Officers are looking to take steps to reduce crime in the area after claims people ‘have become disillusioned’ by police.
Hartlepool Borough Council North and Coastal Community Forum received an update from police on issues in the area and work they have been doing.
Cleveland Police bosses said they have moved to having a PCSO focusing on each ward in Hartlepool to attend surgeries and report back on incidents in the area.
It comes after councillors said people were not reporting crimes to the police, leading to a ‘catch 22’ situation.
Coun Shane Moore said: “Part of the problem is there are people feeling disillusioned that they were calling police and no police came out.
“That has a detrimental effect, police respond to where crime is reported.
“Then as far as police are concerned when they are targeting areas they think everything is hunky dory because nothing has been reported, when we know it isn’t.”
Coun Brenda Harrison said: “It’s catch 22, people are not ringing in so it is not being logged in the police system.
“I understand going around and speaking to residents some people are disillusioned.
“This more dedicated approach hopefully will benefit the community.
“It is not the police’s fault and we can’t lose site of the fact the reason police are so stretched is because of government cuts.”
Councillors and police officers also urged people to phone in using the anonymous Crimestoppers line if they are worried about their identity being revealed.
It comes after the Mail reported that volunteers in the Foggy Furze area of Hartlepool said they have no option but to take to the streets in the middle of the night following cuts to police.
A BBC report also revealed there were no police officers in Hartlepool to respond to emergencies at one point on a Saturday night due to all those on duty deployed elsewhere including having to transport suspects to Middlesbrough.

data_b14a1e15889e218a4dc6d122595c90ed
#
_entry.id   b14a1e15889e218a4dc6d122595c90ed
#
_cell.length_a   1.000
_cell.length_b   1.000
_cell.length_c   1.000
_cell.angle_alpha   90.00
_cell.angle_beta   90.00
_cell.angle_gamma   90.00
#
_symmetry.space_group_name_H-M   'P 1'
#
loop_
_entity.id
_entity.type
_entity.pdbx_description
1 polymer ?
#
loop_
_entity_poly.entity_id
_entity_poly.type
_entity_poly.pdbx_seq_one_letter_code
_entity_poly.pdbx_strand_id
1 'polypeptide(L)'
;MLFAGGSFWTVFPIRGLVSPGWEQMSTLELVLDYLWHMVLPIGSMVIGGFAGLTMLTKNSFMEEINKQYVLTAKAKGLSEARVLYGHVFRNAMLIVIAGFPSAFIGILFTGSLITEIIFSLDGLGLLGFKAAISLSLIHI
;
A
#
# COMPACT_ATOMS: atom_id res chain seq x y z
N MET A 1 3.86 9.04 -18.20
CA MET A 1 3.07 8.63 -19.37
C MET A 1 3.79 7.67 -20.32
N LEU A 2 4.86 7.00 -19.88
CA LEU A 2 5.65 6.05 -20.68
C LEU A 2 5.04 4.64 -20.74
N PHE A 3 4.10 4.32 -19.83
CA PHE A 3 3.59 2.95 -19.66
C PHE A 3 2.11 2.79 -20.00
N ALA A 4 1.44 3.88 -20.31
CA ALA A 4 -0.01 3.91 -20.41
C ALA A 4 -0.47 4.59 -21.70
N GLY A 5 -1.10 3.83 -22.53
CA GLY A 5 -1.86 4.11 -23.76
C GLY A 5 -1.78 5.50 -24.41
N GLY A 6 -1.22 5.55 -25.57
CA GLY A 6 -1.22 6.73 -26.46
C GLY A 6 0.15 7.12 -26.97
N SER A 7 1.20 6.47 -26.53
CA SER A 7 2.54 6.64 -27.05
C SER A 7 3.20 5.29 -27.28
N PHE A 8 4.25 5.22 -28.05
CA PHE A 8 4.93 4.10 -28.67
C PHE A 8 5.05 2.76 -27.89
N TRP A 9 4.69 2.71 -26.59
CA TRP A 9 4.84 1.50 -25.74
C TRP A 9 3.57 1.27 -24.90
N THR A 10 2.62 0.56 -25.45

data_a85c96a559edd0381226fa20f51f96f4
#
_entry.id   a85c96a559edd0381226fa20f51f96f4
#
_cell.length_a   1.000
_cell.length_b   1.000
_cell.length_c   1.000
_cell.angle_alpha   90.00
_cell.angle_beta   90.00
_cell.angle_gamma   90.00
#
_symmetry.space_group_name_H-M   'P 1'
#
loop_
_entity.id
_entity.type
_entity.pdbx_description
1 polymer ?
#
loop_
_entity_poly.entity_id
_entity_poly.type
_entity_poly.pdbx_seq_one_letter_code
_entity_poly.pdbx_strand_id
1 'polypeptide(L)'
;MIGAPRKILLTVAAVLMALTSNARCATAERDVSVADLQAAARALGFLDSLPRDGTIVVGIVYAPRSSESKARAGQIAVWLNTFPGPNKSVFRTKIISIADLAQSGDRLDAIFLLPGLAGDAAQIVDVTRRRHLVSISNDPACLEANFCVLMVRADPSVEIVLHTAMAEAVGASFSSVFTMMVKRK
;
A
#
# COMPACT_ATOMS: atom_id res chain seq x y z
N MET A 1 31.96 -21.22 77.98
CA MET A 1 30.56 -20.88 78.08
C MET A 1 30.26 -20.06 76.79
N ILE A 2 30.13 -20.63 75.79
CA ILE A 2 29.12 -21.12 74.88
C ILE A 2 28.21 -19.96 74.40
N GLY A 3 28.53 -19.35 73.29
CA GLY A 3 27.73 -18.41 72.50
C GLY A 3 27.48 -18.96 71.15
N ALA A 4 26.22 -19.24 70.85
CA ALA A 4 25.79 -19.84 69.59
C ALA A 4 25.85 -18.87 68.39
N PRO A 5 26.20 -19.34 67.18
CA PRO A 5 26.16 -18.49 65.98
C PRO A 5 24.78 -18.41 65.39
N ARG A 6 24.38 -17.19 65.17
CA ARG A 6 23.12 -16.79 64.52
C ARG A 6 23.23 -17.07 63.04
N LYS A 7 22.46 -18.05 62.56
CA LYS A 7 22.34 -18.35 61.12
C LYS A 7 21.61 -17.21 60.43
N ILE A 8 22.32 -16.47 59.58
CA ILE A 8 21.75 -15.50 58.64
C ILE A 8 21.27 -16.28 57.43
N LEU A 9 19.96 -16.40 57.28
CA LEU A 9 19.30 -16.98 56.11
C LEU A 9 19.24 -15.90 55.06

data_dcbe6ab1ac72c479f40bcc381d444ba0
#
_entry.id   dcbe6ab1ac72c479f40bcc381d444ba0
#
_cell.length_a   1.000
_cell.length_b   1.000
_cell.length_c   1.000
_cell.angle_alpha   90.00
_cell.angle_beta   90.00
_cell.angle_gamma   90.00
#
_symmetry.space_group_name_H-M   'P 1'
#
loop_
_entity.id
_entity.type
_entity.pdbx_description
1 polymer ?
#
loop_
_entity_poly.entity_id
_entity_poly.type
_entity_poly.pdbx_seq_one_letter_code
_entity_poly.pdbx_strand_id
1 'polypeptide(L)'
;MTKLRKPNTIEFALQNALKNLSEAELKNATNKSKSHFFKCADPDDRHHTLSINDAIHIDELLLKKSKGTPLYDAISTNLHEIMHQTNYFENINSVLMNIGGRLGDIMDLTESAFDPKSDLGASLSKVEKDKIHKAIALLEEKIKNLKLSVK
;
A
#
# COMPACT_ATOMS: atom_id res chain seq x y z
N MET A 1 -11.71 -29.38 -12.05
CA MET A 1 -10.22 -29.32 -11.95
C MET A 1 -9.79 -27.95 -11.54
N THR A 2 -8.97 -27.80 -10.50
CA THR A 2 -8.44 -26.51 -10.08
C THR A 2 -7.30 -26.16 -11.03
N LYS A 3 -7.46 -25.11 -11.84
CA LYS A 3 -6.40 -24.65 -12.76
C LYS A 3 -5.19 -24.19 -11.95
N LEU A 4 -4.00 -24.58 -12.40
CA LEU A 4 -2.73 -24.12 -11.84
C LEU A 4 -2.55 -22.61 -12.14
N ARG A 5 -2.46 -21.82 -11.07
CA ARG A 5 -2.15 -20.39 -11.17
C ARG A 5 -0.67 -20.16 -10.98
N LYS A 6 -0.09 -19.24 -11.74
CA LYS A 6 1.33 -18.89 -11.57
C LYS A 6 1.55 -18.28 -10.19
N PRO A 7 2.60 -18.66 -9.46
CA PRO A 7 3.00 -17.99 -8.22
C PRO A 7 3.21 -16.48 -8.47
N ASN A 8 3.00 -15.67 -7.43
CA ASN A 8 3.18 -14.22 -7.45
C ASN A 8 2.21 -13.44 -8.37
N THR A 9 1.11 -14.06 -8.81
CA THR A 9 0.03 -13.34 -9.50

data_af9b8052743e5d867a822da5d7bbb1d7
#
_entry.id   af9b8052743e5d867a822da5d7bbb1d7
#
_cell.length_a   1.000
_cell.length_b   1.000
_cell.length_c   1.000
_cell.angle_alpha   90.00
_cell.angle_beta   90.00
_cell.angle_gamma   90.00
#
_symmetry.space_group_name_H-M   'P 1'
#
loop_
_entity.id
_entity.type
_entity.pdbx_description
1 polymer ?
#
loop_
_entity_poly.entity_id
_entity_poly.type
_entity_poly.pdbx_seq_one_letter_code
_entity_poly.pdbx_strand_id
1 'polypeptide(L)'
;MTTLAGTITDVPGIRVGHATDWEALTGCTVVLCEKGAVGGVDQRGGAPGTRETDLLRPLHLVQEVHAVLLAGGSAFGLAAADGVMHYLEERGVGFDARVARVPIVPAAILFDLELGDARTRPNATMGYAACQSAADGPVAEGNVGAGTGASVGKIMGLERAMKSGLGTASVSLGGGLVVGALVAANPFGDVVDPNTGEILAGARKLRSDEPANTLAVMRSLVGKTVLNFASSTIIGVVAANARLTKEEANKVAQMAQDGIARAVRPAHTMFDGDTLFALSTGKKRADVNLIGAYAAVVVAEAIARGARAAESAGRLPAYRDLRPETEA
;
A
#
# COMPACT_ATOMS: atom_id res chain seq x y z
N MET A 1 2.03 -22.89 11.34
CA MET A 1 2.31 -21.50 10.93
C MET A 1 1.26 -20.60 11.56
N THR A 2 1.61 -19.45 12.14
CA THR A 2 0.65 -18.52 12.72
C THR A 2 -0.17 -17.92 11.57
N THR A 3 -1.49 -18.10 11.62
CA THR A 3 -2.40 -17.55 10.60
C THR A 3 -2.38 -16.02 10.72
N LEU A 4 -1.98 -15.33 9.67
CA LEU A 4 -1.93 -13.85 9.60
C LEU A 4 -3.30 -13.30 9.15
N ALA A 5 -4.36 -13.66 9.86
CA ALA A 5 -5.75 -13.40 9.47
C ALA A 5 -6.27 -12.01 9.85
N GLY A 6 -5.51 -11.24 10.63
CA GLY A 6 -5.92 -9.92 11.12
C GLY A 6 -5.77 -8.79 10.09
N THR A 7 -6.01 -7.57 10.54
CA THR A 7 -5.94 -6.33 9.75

Cleveland Police has launched a consultation on plans to close the Custody Suite at Hartlepool Police Station and transport suspects to be questioned in Middlesbrough when they are arrested.
Chief Inspector Nigel Burnell, of Cleveland Police, said: “There are cultural issues, if people are not talking to us and reporting issues it makes problem solving some of the issues difficult.
“This is a way to try and get back in touch using the staff we’ve got now. We’ve got limited resources but officers are working really, really hard.
“The PCSOs will be engaging better with wards and looking at problem solving. Then they can report back and we can look at what tactics we can use and look at enforcement.
“Without public support it is really really difficult, we need community intelligence and support.”
Councillors and police also defended policing in Hartlepool following a BBC report into the lack of officers in Hartlepool and residents taking action into their own hands to patrol streets.
Chief Insp Burnell said: “The residents have done it with the best of intentions, they are just well meaning members of the public.
“It is not just the 10 PCSOs we’re looking at, there are 1,200ish officers, including response officers, CID and more serving the area.
“What the BBC reported was just one snapshot of one moment in time.
“There’s been instances we’ve had officers from the whole of Cleveland in Hartlepool because we’ve had big incidents.”
Coun Rob Cook said: “The police do a really great job and the impression being given is terrible and things are not exactly the way they are being portrayed.
“We need to get that message out there.”
Nic Marko, Local Democracy Reporting Service